Friday, October 19, 2012

The Minister v. the Saints


There has been quite a stir over the comments made by Ontario's Minister of Education. Laurel Broten, whom we are told is a practicing Catholic, told reporters that under Ontario's new anti-bullying law, Bill 13, "The Accepting Schools Act," Catholic schools would no longer be allowed to teach that abortion is wrong. We get an insight into Mrs. Broten's convoluted reasoning with this:

We do not allow and we're very clear with the passage of Bill 13 that Catholic teachings cannot be taught in our schools that violates human rights and which brings a lack of acceptance to participation in schools.

We should note, although we must set it aside, that such reasoning could be used to stop literally any speech that authorities find problematic. All of us must be on the alert for such warm, fuzzy totalitarianism, and cannot give it the slightest quarter. But for our purposes today, we must note a further claim that Mrs. Broten makes:

Bill 13 has in it a clear indication of ensuring that our schools are safe, accepting places for all our students. That includes of LGBTQ students. That includes young girls in our school. Bill 13 is about tackling misogyny, taking away a woman's right to choose could arguably be one of the most misogynistic actions that one could take.

If Mrs. Broten's interpretation of Bill 13 is allowed to stand, this basically represents the end of even the possibility of authentic Catholic education and evangelization in Canada. There has been a strong response from Canada and the U.S. to this threat by the Canadian government, which is good, but today we have an additional reason to reflect on what may be required of those who love Our Lord and His Church so much that they will not be silenced.

As Providence would have it, today the Church celebrates the lives and heroic witness of eight martyrs (and the years they were martyred) who pioneered the proclamation of the Gospel in Canada: Isaac Jogues (1646), Jean de Lalande (1646), Jean de Brebeuf (1649), Antoine Daniel (1648), Gabriel Lalemant (1649), Charles Garnier (1649), Rene Goupil (1642) and Noel Chabanel (1649). These saints were canonized in 1930 by Pope Pius XI, and are the first North American martyrs officially recognized by the Catholic Church. Along with Franciscan and Dominican missionaries whose missionary outreach covered southwestern territories of the U.S. and South America, these Jesuit missionaries labored to spread the Gospel of Jesus Christ within southern Ontario and upstate New York. They faced some of the harshest of environments as they helped establish Catholicism in the new territory.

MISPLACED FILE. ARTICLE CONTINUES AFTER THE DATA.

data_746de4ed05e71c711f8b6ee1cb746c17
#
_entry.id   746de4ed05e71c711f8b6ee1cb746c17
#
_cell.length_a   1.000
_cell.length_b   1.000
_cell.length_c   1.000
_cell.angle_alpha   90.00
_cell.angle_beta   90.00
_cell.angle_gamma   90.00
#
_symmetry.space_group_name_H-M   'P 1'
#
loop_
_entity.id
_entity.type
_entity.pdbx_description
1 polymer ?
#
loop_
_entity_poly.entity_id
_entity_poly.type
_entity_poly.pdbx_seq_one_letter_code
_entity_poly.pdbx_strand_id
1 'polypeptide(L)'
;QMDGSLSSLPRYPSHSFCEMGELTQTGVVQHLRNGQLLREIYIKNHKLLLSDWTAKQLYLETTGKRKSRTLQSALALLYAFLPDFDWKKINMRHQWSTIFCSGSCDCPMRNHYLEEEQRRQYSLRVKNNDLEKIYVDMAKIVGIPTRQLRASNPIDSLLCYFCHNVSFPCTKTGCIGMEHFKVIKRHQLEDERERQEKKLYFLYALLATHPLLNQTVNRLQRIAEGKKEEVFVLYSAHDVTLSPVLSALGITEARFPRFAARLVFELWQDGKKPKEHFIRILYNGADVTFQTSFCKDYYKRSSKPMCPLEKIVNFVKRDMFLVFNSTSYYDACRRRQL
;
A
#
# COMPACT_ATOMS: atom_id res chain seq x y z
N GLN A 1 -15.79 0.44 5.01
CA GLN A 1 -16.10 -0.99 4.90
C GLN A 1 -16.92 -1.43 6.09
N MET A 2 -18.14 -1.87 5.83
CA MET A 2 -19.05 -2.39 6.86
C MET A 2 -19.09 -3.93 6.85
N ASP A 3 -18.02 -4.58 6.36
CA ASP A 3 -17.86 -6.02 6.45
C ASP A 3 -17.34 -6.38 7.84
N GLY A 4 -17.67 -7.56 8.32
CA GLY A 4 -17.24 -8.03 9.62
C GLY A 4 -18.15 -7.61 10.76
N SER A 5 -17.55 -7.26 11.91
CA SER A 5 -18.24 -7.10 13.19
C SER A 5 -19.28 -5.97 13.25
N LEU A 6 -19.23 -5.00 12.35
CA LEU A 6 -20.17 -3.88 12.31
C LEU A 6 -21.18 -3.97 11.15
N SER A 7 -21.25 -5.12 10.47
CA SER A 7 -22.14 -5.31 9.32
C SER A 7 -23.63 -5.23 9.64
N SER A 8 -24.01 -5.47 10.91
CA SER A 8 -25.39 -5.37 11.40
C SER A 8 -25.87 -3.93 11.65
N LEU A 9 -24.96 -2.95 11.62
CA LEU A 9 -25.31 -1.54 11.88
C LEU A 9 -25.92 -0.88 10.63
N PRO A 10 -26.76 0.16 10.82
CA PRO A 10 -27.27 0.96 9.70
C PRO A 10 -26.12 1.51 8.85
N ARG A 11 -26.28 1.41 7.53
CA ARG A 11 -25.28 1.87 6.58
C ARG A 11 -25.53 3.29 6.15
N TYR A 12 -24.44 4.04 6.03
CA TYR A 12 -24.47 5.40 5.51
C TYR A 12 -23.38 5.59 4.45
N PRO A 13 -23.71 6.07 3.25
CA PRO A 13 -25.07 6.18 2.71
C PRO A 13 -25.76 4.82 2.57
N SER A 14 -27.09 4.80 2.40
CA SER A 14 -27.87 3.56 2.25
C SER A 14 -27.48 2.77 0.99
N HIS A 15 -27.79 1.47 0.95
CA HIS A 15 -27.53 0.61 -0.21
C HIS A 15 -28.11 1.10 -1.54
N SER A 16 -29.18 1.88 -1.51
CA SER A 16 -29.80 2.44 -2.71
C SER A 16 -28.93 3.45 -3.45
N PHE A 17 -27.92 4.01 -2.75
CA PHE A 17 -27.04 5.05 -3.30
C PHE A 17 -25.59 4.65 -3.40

Their love of the Gospel and zeal for souls led them to minister among the Native American peoples: the Huron, Mohawk, Petun and Iroquois Indians. The hardships they faced were often rewarded as the Faith was embraced. The cost for such heroic, sacrificial love was for these particular eight was persecution, torture, enslavement and ultimately death. Yet, it is upon their blood, the blood of the martyrs, that many in the New World came to know the message of salvation.

Brothers and sisters, we are being shown again what may be asked even of us as our governments grow more radically secular and more overt in their disdain for Christianity. The long-hence redefinition of "human rights" is now being used as a weapon against those whose faith gave meaning to the very concept of rights as being gifts of the Creator, and thus inalienable and undeniable.

So when we see our God- (not government-) given freedom of religion being reduced to "freedom of worship," by such powerful figures as our own President and Secretary of State, we should know what they mean. Under this view, we may -- may -- be allowed to celebrate Holy Mass and various traditions behind closed doors, but behind these doors our faith must stay. And with Mrs. Broten's indefensible argument, we also see that they have no intention of letting Catholics teach Catholic morality in our own schools.

In Canada, and around the world, it is a time for saints. We may not yet have to undergo the torture and murder suffered by St. Isaac Jogues and his Jesuit missionary brothers, but there is no sign that the increasing government oppression of our rights to be as Catholic as we can be will abate any time soon.

If we can't stand strong during these troubling but not yet life threatening trials, how can we stand with Christ when the great trial comes? The Innovators now in power will not be assuaged by weakness and compliance - they only grow bolder.

The witness of the North American martyrs serves as a constant reminder of the courage required to stand with Christ. With fervor and patience they engaged the culture of the day and exposed it to the light of the Gospel. To permit unjust laws to stand without challenge allows them to become further cemented into the mindset of the people. This diminishes us as a society.

Saint Isaac Jogues and companions, pray for us!

Sincerely yours in Christ,


Father Shenan J. Boquet
President, Human Life International